ARR stands for “Annual Recurring Revenue” and is a key metric used by businesses, including startups, to estimate expected revenue from new and existing subscription-based services or products over a 12-month period. ARR takes consistent revenue inflows and outflows into account and can be used to forecast future growth.
ARR vs. revenue
ARR measures only subscription-based revenue for your business. Revenue or “total revenue” for your company will include all incoming cash. Annual revenue is the total amount of incoming cash your company brings in over a 12-month period.
How to calculate ARR
To calculate ARR, you’ll first need to calculate your company’s average Monthly Recurring Revenue (MRR).
ARR vs. MRR
MRR is recurring revenue that is calculated monthly (as opposed to ARR, which is calculated annually). It can be useful to measure monthly changes to recurring revenue.
To determine a single month’s MRR, use the following formula:
MRR = [Total # of Paying Customers] x [Average Recurring Revenue Per User]
From there, you can calculate the Average MRR by adding up the MRR for each month and dividing the result by the total number of months:
Average MRR = (Sum of All MRRs) / (Total Number of Months)
To calculate ARR, multiply the average MRR by 12:
ARR = (Average MRR) x 12
ARR calculations can get complicated. Download Carta’s free ARR calculator to get started.
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What’s included in ARR?
Include the following types of revenue and losses when calculating ARR or MRR:
Existing annual subscriptions
New annual subscription customers
Upgrades and upsells
It’s important to use revenue figures only—not bookings figures. Revenue is actual cash that has come in, while bookings only account for how much a customer has committed to pay you.
What’s not included in ARR?
Although ARR is a useful metric for gauging consistent revenue streams for your company, there are some figures that should be omitted from the calculation, including:
One-time fees, such as those incurred for setup, implementation, or training
Short-term or non-recurring revenue, such as one-time sales
Refunds or customer credits issued
Taxes and fees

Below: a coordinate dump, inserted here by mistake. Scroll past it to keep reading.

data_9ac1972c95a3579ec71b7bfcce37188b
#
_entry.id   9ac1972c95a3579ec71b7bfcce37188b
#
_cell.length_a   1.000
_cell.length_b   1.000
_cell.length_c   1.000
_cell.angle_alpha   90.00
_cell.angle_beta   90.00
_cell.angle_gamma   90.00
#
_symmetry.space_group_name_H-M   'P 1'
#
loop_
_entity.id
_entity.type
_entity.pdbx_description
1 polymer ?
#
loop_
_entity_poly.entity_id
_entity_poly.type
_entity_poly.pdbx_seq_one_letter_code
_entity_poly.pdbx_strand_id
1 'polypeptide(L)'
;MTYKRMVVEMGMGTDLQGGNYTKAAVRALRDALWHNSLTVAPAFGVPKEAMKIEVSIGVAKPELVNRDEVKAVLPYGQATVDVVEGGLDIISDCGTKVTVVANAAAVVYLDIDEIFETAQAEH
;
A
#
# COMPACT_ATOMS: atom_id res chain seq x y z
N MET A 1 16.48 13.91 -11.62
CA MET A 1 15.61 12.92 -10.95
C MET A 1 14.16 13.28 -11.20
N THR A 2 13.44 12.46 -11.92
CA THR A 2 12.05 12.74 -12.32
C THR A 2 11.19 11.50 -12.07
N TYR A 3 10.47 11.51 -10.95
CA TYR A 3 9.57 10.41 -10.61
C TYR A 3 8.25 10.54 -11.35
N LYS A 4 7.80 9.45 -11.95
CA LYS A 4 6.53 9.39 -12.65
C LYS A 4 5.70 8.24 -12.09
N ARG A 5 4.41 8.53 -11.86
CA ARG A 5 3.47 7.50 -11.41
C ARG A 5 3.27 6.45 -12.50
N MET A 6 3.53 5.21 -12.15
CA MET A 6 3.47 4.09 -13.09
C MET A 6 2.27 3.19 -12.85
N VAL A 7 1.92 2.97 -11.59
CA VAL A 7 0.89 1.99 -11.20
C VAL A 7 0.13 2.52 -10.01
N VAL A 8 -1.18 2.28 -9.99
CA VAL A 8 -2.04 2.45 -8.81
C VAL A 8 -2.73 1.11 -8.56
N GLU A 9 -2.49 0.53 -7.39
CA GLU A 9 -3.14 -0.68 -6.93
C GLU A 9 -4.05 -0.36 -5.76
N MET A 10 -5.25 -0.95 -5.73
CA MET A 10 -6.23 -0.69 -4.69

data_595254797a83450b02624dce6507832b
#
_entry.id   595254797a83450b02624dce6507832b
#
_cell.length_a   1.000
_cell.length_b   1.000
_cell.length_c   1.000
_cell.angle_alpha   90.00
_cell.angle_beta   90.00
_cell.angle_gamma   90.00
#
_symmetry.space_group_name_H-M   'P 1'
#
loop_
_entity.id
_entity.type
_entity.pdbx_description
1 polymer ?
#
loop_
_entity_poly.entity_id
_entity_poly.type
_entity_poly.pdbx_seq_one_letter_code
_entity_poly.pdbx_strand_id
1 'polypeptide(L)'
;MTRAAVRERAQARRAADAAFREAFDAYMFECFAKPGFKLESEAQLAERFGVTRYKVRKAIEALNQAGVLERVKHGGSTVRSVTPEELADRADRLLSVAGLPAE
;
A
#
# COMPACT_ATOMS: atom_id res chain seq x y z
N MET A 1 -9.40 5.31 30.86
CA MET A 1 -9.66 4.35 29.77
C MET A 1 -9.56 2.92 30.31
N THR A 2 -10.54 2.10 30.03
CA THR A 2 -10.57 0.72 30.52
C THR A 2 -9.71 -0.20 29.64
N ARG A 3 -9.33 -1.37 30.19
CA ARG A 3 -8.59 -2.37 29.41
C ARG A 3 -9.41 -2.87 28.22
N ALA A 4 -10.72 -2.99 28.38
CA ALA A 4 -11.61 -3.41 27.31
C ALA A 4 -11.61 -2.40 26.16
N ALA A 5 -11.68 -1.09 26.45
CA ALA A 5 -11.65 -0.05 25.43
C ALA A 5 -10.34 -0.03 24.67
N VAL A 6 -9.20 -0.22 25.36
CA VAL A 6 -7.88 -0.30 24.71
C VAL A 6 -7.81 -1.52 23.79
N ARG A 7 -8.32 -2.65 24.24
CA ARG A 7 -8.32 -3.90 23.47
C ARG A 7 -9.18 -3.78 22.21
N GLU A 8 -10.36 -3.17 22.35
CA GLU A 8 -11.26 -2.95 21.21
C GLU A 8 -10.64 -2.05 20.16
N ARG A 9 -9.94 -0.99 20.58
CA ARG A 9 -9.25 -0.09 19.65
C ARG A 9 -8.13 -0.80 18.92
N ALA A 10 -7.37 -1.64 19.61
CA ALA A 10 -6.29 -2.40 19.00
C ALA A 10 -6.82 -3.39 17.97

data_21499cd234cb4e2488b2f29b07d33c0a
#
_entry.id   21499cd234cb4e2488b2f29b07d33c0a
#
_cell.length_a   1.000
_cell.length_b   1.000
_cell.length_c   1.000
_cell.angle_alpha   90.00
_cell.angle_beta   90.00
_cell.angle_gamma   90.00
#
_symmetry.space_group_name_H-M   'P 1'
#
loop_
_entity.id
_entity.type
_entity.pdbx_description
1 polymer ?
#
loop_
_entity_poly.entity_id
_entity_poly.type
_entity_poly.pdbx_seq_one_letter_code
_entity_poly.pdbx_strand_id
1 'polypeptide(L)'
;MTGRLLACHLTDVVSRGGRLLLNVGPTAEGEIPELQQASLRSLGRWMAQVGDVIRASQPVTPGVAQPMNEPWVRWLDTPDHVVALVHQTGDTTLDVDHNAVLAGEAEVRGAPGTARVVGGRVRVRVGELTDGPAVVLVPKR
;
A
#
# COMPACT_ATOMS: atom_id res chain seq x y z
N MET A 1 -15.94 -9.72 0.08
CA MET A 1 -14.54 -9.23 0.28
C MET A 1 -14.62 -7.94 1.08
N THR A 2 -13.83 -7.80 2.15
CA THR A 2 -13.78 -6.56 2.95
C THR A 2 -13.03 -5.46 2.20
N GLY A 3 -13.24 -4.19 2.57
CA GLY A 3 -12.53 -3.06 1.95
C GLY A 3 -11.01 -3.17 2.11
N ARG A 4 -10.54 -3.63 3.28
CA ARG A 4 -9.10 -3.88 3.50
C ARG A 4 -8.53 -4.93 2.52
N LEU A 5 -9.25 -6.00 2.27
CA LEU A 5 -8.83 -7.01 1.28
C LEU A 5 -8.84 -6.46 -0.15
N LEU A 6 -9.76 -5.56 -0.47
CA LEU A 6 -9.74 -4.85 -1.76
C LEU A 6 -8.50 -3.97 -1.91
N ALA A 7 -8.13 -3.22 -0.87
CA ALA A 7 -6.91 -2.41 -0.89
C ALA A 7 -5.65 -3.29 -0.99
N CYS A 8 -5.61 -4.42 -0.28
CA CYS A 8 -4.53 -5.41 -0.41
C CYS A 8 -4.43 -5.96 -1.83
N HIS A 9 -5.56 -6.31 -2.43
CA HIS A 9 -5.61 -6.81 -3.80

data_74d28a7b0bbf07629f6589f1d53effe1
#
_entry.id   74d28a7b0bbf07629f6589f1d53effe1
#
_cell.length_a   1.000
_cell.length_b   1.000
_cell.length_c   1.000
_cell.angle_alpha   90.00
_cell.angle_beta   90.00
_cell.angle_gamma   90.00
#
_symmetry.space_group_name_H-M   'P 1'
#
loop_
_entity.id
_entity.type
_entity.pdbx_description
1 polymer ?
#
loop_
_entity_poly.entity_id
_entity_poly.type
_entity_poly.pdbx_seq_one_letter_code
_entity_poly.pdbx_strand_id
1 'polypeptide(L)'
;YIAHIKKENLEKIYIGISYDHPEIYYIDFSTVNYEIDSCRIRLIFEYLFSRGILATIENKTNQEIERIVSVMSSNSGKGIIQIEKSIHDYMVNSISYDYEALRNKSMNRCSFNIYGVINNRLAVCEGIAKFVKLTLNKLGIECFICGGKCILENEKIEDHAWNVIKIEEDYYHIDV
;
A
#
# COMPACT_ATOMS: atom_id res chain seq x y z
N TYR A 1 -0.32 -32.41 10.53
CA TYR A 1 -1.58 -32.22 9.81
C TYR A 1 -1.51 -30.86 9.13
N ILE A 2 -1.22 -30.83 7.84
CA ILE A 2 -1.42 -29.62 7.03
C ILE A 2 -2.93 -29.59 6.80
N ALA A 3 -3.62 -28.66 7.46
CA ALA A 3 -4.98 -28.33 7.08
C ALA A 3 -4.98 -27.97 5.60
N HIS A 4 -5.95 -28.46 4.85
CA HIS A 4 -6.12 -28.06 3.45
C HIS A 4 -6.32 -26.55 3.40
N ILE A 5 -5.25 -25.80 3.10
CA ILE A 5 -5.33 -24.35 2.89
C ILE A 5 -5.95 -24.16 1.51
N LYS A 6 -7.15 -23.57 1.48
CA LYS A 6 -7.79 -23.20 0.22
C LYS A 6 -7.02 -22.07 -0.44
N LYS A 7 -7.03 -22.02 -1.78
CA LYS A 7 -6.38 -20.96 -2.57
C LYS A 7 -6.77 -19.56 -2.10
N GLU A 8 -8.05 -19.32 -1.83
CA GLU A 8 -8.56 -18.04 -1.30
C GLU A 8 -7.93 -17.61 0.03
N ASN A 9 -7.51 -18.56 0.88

Common ARR mistakes
ARR is one tool founders and CFOs can use to track the health of their business. However, it’s important to avoid some common pitfalls.
Using ARR as a cash flow metric
ARR only tracks recurring revenue, and should not be used for measuring cash inflows (cash received) and outflows (cash spend). These metrics are generally used for operations, investing, and financing, and are separate from the recurring revenue generated by your business.
Including non-recurring revenue
In addition, you want to leave out non-recurring revenue—one-time payments, consulting service fees, and any other revenue that isn’t consistently generated month over month.
It’s important for founders to model different cases for future revenue growth, and to be realistic about new revenue and churn rates.
Overemphasis on ARR
ARR is one tool in the founder toolkit. Other metrics such as Annual Contract Value (ACV), Customer Lifetime Value (CLV), and Customer Acquisition Cost (CAC) can be supplemental metrics to get a holistic view of the business.
ARR and investor relations
ARR and MRR are among the most important metrics investors will use when evaluating a subscription model business, which is a popular business model for B2B SaaS (business-to-business, software-as-a-service) companies. ARR tells investors the following information about your company:
Existing revenue: Investors like to see predictable revenue patterns, which helps them forecast revenue for future years.
New revenue growth: Do you have expected revenue growth through new customer acquisition?
Low churn:A combination of a relatively low churn rate, high renewal rates, and a high rate of new customer acquisition all lead to a higher ARR (and therefore higher customer retention).
ARR benchmarking: Investors look at the ARR for competitive companies to see how yours compares to other subscription businesses. This also helps them predict your company’s growth potential.
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